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How much money can you save by buying an older smartphone?

Older smartphone
Older and wiser? New phones don't represent the best value

All too often we fall for the latest, shiniest device when a slightly older smartphone actually offers the best value for money. Would you be able to tell the difference between and iPhone 7 and an iPhone 8, for example? Most new models consist solely of performance and, perhaps, camera improvements, so a phone that’s only a year old may still be extremely fast and feature packed.

Let’s take some of the latest phones – the iPhone 8, Google Pixel 2, OnePlus 5T, Samsung Galaxy S9 and Moto G5. There’s something there for all pockets but are the previous models of these a worthwhile consideration?

In all cases, we’re looking at new, unlocked models, prices correct at the time of writing. Where possible, the prices are from the manufacturer’s own sites.

iPhone 8

With a new, glass back, improved speakers and a faster processor, the changes to the latest iPhone are not as significant as many past releases. That glass back has put many off and, with a case in place, few could tell the difference between this and the previous iPhone 7.

So, let’s look at the prices. Apple sells both on its website, so comparison is simple.

For the standard model iPhone 8, you’d pay £699 for the 64GB model and £849 for the 128GB. The iPhone 7 will cost you £549 for 32GB and £659 for 128GB. Although there’s no direct comparison between 32GB and 64GB models, that’s a £190 saving between the upper-end 128GB. If you’re happy to settle for a 32GB iPhone 7, that’s a saving of £150 from the base-level iPhone 8.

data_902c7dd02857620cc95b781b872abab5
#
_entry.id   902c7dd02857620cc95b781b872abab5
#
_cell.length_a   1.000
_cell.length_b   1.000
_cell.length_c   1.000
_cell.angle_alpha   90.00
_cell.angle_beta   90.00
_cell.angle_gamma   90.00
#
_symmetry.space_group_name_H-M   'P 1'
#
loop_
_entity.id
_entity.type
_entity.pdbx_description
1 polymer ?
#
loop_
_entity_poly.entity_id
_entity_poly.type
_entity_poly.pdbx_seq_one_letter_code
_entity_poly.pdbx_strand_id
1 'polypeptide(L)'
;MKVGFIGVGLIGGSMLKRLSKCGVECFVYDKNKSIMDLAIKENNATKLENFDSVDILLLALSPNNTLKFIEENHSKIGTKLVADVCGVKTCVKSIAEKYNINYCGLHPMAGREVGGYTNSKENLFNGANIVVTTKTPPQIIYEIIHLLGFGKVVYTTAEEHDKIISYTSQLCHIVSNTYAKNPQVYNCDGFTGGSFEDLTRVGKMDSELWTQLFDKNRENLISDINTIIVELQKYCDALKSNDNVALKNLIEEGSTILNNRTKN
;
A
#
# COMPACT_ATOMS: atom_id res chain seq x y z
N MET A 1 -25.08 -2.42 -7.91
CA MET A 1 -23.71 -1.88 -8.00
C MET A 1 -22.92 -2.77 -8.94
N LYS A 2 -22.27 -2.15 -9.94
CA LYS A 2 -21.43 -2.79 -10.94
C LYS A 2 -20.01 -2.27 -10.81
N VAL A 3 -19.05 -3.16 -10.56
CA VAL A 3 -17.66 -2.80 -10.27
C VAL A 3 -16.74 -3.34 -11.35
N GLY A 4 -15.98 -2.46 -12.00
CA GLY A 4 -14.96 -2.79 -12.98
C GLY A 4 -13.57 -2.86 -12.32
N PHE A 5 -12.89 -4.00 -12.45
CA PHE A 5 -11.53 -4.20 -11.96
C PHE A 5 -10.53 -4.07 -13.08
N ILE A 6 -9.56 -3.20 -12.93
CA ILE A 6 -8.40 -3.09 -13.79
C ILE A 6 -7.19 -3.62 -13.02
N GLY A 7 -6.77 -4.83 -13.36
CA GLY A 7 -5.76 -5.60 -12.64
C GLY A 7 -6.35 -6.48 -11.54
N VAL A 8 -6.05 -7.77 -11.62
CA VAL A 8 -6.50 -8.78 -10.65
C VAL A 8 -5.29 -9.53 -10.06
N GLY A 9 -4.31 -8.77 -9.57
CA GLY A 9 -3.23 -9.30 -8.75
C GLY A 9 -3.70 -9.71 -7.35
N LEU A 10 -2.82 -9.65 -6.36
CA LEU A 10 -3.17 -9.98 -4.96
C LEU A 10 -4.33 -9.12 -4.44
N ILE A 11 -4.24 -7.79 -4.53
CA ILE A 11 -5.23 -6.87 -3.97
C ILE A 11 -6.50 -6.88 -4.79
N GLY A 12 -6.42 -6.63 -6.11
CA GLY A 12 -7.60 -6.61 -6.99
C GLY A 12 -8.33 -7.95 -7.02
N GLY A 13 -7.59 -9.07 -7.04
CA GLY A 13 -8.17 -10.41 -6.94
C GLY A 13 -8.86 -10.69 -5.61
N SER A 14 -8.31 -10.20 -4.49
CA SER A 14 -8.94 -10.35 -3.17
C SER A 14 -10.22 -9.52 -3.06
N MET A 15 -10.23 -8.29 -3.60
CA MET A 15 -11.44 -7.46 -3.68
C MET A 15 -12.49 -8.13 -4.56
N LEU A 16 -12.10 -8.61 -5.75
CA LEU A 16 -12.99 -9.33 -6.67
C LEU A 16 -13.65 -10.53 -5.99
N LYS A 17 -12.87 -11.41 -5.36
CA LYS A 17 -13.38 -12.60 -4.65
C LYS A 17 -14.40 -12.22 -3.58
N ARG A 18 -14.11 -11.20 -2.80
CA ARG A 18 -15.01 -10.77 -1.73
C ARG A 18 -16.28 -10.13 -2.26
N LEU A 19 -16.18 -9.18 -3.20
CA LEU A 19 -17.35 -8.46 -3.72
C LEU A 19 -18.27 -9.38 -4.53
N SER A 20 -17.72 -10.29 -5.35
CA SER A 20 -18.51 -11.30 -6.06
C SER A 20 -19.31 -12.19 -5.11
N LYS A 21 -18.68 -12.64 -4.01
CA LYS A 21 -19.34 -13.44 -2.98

For the iPhone 8 Plus prices are £799 for 64GB and £949 for 256GB. The iPhone 7 Plus will cost £669 for 32GB and £769 for 128GB. Because of the change in memory capacities, there’s no direct comparison, but if you’re happy with the base 32GB, then that’s a potential saving of £130 from the entry-level iPhone 8 Plus.

However, Apple phones retain their value well, so the savings here aren’t amazing – particularly as, for the extra cost, you’ll often get more memory as well as the extra features that the latest model provides.

Google Pixel 2

Google Pixel

Coming only a year after the popular Google Pixel, the Pixel 2 has been plagued with technical issues. If you can put that to one side, the Pixel 2 will give you improved speakers and camera, but the original is still a powerful and capable handset. Oh, and the original Pixel still has a headphone socket too, if that sways your choice.

The Pixel 2 costs £629 for 64GB and £729 for 128GB. The original Pixel can be bought for £318 for 32GB and £363 for 128GB. That’s quite a saving, albeit with different memory sizes. The best bargain is the 128GB Google Pixel, which is not much more than the 32GB model.

But, there’s also the XL model to consider. The Pixel 2 XL costs £799 for 64GB and £899 for 128GB. The original Pixel XL is £426 for 32GB and £455 for 128GB. That’s a £444 saving for the 128GB model and £373 for the base model. Again, that 128GB is the best bargain to be had.

OnePlus 5T